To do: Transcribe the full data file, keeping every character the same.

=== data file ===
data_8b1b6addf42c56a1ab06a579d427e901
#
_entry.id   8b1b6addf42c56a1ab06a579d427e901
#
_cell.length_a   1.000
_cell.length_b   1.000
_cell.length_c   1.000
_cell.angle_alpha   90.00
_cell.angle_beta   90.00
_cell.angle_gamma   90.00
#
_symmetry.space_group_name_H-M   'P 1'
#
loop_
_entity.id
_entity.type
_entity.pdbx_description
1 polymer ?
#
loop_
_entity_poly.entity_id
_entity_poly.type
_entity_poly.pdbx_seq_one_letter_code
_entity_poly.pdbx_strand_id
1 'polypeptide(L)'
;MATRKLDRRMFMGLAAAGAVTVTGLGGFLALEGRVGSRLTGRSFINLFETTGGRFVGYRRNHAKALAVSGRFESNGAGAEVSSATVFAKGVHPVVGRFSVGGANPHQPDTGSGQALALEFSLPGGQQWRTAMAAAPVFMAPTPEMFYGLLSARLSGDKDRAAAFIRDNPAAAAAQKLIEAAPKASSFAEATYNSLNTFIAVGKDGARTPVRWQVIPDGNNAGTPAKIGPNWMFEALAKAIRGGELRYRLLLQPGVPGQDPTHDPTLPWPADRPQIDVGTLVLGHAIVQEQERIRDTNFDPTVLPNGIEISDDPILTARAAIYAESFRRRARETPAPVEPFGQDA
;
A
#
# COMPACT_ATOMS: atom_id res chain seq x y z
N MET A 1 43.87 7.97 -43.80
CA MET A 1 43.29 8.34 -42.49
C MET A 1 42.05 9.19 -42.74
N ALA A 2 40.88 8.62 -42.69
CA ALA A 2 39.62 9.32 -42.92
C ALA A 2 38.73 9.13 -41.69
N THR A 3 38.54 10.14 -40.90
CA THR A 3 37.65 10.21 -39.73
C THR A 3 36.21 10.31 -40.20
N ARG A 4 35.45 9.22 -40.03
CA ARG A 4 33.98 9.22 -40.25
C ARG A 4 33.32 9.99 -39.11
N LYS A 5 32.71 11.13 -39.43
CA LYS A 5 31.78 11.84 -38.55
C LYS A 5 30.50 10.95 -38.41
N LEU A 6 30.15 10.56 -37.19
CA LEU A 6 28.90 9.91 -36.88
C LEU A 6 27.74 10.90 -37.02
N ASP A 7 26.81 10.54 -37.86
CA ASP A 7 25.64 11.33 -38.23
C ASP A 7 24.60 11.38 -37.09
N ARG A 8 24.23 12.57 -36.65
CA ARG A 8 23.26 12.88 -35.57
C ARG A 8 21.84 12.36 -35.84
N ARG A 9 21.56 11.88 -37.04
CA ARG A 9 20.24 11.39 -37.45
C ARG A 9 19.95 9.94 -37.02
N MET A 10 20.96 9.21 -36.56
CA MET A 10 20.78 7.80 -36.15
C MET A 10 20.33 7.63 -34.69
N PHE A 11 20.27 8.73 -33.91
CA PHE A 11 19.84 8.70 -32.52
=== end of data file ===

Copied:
data_8b1b6addf42c56a1ab06a579d427e901
#
_entry.id   8b1b6addf42c56a1ab06a579d427e901
#
_cell.length_a   1.000
_cell.length_b   1.000
_cell.length_c   1.000
_cell.angle_alpha   90.00
_cell.angle_beta   90.00
_cell.angle_gamma   90.00
#
_symmetry.space_group_name_H-M   'P 1'
#
loop_
_entity.id
_entity.type
_entity.pdbx_description
1 polymer ?
#
loop_
_entity_poly.entity_id
_entity_poly.type
_entity_poly.pdbx_seq_one_letter_code
_entity_poly.pdbx_strand_id
1 'polypeptide(L)'
;MATRKLDRRMFMGLAAAGAVTVTGLGGFLALEGRVGSRLTGRSFINLFETTGGRFVGYRRNHAKALAVSGRFESNGAGAEVSSATVFAKGVHPVVGRFSVGGANPHQPDTGSGQALALEFSLPGGQQWRTAMAAAPVFMAPTPEMFYGLLSARLSGDKDRAAAFIRDNPAAAAAQKLIEAAPKASSFAEATYNSLNTFIAVGKDGARTPVRWQVIPDGNNAGTPAKIGPNWMFEALAKAIRGGELRYRLLLQPGVPGQDPTHDPTLPWPADRPQIDVGTLVLGHAIVQEQERIRDTNFDPTVLPNGIEISDDPILTARAAIYAESFRRRARETPAPVEPFGQDA
;
A
#
# COMPACT_ATOMS: atom_id res chain seq x y z
N MET A 1 43.87 7.97 -43.80
CA MET A 1 43.29 8.34 -42.49
C MET A 1 42.05 9.19 -42.74
N ALA A 2 40.88 8.62 -42.69
CA ALA A 2 39.62 9.32 -42.92
C ALA A 2 38.73 9.13 -41.69
N THR A 3 38.54 10.14 -40.90
CA THR A 3 37.65 10.21 -39.73
C THR A 3 36.21 10.31 -40.20
N ARG A 4 35.45 9.22 -40.03
CA ARG A 4 33.98 9.22 -40.25
C ARG A 4 33.32 9.99 -39.11
N LYS A 5 32.71 11.13 -39.43
CA LYS A 5 31.78 11.84 -38.55
C LYS A 5 30.50 10.95 -38.41
N LEU A 6 30.15 10.56 -37.19
CA LEU A 6 28.90 9.91 -36.88
C LEU A 6 27.74 10.90 -37.02
N ASP A 7 26.81 10.54 -37.86
CA ASP A 7 25.64 11.33 -38.23
C ASP A 7 24.60 11.38 -37.09
N ARG A 8 24.23 12.57 -36.65
CA ARG A 8 23.26 12.88 -35.57
C ARG A 8 21.84 12.36 -35.84
N ARG A 9 21.56 11.88 -37.04
CA ARG A 9 20.24 11.39 -37.45
C ARG A 9 19.95 9.94 -37.02
N MET A 10 20.96 9.21 -36.56
CA MET A 10 20.78 7.80 -36.15
C MET A 10 20.33 7.63 -34.69
N PHE A 11 20.27 8.73 -33.91
CA PHE A 11 19.84 8.70 -32.52